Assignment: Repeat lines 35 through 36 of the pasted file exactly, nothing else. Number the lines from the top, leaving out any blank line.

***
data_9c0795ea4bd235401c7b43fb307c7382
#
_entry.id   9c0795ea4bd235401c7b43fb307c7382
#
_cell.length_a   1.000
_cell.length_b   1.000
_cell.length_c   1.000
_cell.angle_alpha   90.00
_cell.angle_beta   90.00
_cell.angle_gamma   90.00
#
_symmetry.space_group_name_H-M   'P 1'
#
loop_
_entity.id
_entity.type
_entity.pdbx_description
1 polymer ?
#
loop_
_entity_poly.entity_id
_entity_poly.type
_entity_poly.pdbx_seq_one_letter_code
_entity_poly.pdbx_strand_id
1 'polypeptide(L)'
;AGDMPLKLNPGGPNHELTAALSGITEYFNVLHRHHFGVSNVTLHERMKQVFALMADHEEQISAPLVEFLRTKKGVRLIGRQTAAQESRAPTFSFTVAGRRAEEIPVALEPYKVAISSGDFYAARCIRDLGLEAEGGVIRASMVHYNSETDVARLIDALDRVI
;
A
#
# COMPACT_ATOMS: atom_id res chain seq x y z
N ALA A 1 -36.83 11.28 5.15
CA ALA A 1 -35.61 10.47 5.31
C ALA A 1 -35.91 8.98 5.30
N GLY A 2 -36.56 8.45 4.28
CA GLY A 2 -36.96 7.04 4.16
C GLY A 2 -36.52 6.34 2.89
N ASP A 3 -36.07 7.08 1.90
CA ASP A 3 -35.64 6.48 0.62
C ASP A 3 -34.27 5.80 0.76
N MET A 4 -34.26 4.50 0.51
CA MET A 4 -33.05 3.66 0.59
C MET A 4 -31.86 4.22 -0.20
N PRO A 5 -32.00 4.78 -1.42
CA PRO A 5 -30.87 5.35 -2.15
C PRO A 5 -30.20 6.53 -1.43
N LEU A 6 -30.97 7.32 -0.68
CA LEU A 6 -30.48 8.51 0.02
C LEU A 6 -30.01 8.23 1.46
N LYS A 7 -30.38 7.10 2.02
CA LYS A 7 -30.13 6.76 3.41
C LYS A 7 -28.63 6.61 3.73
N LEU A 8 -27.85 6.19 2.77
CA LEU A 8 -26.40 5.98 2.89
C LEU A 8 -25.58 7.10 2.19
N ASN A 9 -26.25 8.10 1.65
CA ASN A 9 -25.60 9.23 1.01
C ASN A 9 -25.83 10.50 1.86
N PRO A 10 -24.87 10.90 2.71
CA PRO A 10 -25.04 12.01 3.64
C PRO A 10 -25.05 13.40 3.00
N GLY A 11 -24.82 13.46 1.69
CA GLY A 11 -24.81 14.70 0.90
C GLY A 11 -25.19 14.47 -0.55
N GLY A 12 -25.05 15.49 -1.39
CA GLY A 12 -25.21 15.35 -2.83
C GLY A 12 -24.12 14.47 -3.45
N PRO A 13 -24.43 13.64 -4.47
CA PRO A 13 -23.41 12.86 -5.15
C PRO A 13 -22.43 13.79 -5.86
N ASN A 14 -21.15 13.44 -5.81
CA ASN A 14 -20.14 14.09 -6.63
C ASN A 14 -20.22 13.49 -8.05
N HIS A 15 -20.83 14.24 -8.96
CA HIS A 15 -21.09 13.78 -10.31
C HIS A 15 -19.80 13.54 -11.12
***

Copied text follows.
CA GLY A 2 -36.96 7.04 4.16
C GLY A 2 -36.52 6.34 2.89